“I’m in a love/hate relationship with The Walking Dead!” This may sound like a typical Tumblr text post exclaiming shock or frustration at an unexpected plot development or recently deceased character, but in recent months I’ve found out it’s an increasingly accurate representation of my relationship with Cable TV’s most popular program.

With the second half of its sixth season premiering this Sunday, I’ve come to the realization that AMC’s The Walking Dead has become a meandering, formless, plotless mess that has no idea where it is going. The show seems to be content with being that way as long as it draws in more viewers than any other show in its time slot. What’s worse is that not only does the show seem to be fine with its position, but I am too, despite the obvious and glaring flaws.

The most prominent problems with The Walking Dead are not the ones people have been pointing out since the beginning, including flat and inconsistent characterization. The show’s biggest problem is ironically, what can also be considered its greatest strength: Its longevity. Since it’s based on an ongoing comic book series, it means there will always be story lines to adapt. But since the writers seem to be content with an unlimited stream of content to use, it seems like they sacrificed two things vitally important to narrative storytelling: pacing and structure.

At the midpoint of Season 6, there seems to be no overreaching goal or arc that Rick Grimes and his group of survivors are striving to achieve other than… well, surviving. That may work fine in the context of the apocalypse stricken world the show has created, but for people expecting and wanting more than just “What different way can we have Carol stab a Walker this week?” This format isn’t sustainable.

This past season is the third time the show has done a plot line involving a supposed safe haven shielded from the Walker menace, with the same outcome (spoilers: it fails). The upcoming introduction of fan-favorite villain Negan from the comics aims to be a positive ray of light, but this will be the third time the show has introduced a psychotic antagonist in charge of a group of equally crazy people, only one of which had any sort of long term impact on the status quo. And in what looks to be a repeat of one of my least favorite plot lines from the series, another character in the main cast is pregnant, so that’s a plus.

 Repeating story beats is one thing, but not having any sense of pace is another thing entirely, something the writers of this show seem to suffer from as well. Season six was building to the penetration of the town of Alexandria by the Walkers, and it was a long, arduous buildup to boot. Of course, right when things began to get interesting, the show pulled the rug out from under us and cut to black. It wasn’t like events had reached a logical conclusion either; it was a moment that should’ve preceded a typical commercial break, not the immediate lead up to a two and a half month absence from the airwaves. In fact, the last time this show had anything resembling good pacing or a logical sense of progression with its story and characters was way back in Season 3, when they brought the survivors of the failed town of Woodbury to the Prison, and it looked like things might work out for everyone. Since then, it has just been about moving from one doomed location to the next, dodging whatever group of cannibals or warrior cults that come their way.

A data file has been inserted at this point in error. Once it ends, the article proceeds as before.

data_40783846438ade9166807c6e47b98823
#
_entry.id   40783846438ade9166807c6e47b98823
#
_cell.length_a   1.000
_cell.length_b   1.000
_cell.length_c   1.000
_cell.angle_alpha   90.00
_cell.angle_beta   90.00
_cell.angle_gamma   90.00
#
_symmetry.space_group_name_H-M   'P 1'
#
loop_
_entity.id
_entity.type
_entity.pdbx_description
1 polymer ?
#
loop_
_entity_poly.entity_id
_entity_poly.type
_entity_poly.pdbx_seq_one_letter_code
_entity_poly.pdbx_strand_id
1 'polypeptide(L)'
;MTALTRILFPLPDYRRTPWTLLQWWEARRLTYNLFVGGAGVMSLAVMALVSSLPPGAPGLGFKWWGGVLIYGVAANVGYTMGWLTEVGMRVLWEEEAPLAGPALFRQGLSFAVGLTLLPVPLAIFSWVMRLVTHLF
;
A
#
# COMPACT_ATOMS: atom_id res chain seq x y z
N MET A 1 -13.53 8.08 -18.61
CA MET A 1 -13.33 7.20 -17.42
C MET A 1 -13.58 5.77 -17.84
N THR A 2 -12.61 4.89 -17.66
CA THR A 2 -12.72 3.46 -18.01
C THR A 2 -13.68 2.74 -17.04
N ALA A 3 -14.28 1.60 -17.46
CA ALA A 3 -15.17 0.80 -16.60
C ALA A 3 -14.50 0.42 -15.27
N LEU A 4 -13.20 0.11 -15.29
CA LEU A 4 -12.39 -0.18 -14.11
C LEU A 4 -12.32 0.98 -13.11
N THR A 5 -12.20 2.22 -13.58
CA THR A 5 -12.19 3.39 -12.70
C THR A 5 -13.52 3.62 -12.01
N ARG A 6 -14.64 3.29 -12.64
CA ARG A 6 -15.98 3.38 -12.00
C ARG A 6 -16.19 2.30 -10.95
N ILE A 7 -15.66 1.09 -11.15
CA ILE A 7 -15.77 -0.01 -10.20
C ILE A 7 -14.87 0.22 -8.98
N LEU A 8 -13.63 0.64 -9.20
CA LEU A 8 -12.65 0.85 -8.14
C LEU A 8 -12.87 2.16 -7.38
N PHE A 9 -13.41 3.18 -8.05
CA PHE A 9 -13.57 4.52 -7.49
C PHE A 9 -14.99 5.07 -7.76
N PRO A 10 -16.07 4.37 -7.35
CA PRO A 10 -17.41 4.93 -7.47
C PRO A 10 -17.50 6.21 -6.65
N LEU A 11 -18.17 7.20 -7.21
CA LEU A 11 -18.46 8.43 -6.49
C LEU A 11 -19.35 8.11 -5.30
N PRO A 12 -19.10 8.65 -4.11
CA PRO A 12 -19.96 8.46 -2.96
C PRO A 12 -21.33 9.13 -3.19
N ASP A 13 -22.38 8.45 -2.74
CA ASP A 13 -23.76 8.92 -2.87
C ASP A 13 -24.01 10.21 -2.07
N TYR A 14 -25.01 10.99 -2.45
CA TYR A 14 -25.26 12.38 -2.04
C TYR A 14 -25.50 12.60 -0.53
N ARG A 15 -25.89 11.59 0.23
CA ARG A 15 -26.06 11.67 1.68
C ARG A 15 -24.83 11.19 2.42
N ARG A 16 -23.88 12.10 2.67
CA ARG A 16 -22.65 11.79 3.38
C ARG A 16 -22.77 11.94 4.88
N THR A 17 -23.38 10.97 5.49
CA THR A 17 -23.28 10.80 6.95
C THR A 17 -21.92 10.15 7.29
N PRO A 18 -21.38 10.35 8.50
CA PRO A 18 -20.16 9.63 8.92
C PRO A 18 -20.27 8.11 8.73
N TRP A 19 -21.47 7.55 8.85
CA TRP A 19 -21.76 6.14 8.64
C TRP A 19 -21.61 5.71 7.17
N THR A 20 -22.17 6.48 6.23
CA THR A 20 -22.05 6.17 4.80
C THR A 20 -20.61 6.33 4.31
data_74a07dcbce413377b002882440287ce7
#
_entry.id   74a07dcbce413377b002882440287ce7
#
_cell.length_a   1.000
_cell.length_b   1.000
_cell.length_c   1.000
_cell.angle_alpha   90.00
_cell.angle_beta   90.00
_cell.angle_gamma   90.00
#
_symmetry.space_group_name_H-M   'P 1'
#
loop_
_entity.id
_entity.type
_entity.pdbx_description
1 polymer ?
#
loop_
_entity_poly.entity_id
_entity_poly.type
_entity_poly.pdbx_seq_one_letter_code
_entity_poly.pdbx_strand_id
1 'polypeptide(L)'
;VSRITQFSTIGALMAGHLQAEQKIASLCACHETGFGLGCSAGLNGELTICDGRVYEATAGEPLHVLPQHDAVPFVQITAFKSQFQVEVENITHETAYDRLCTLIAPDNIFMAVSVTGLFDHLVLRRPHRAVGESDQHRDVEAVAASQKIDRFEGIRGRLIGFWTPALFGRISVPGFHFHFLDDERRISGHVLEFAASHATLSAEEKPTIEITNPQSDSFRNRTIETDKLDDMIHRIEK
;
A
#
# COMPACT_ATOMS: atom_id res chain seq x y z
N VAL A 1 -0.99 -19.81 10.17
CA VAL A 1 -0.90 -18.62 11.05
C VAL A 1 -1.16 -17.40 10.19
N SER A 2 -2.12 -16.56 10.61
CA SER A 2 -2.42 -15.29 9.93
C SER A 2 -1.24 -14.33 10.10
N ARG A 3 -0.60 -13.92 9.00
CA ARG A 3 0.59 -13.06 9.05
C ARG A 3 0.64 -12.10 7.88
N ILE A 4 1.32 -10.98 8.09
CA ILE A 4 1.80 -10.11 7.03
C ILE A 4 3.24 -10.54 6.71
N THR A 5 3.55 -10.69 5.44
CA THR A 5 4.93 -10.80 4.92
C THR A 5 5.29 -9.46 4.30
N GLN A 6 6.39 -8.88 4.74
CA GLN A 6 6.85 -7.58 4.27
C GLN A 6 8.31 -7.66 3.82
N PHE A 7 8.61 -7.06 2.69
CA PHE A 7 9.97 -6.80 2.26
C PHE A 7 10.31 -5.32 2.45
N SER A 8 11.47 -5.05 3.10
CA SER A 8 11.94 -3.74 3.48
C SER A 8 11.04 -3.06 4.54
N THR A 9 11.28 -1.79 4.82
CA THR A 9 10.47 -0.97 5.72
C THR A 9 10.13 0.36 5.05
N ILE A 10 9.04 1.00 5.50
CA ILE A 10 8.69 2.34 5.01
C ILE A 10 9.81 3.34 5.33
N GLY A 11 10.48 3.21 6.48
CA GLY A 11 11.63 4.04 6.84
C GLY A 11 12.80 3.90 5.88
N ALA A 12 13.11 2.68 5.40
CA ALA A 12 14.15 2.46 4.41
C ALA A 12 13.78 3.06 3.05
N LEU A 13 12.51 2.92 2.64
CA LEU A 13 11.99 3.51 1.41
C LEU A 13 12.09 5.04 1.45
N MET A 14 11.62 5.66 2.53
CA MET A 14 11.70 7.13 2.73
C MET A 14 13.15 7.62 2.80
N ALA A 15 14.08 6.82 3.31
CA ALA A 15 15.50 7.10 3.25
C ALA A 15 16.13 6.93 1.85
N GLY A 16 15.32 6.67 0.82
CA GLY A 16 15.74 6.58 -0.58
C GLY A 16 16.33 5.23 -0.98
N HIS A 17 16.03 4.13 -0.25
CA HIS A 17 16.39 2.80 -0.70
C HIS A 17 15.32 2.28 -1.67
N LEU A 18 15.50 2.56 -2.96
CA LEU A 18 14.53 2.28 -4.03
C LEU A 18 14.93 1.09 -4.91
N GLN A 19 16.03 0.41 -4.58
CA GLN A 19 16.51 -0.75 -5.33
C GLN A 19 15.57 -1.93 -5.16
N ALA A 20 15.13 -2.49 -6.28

Yet, even after all this, The Walking Dead remains one of the only shows on television I make a priority to watch live, and I’d be damned if I missed its return this weekend. I’ve seen this show be really good and even powerful when it knows what it’s doing. There’s still no better show on TV for brutal and suspenseful action sequences. Even in this first half of Season 6, the invasion of Alexandria by the Wolves was one of the best action set pieces in a show that excels with them. And whatever flaws or underwriting the characters may have, you do grow to love them, and the chances of possibly seeing one die an unexpected death (As evidenced by this seasons turn of events for the beloved Glenn) is a shattering moment for many viewers.

But it’s still a story, and stories need to go somewhere. Just because you have an unlimited fountain of ideas doesn’t mean you should use them all. It is possible for shows to bounce back from problems like this. Lost spent the entire first half of its existence intentionally being slow, going nowhere, and setting up mysteries to go unsolved, but it eventually got its act together and wrapped everything up (mostly). The thing is, Lost did that in Season 3. The Walking Dead is halfway through Season 6, and the show runners have repeatedly said that they expect the show to go on forever, or at least as long as the comic lasts. And there is no way a show could last that long without having to build to some kind of conclusion. …or at the very least, without killing every last Zombie on the planet.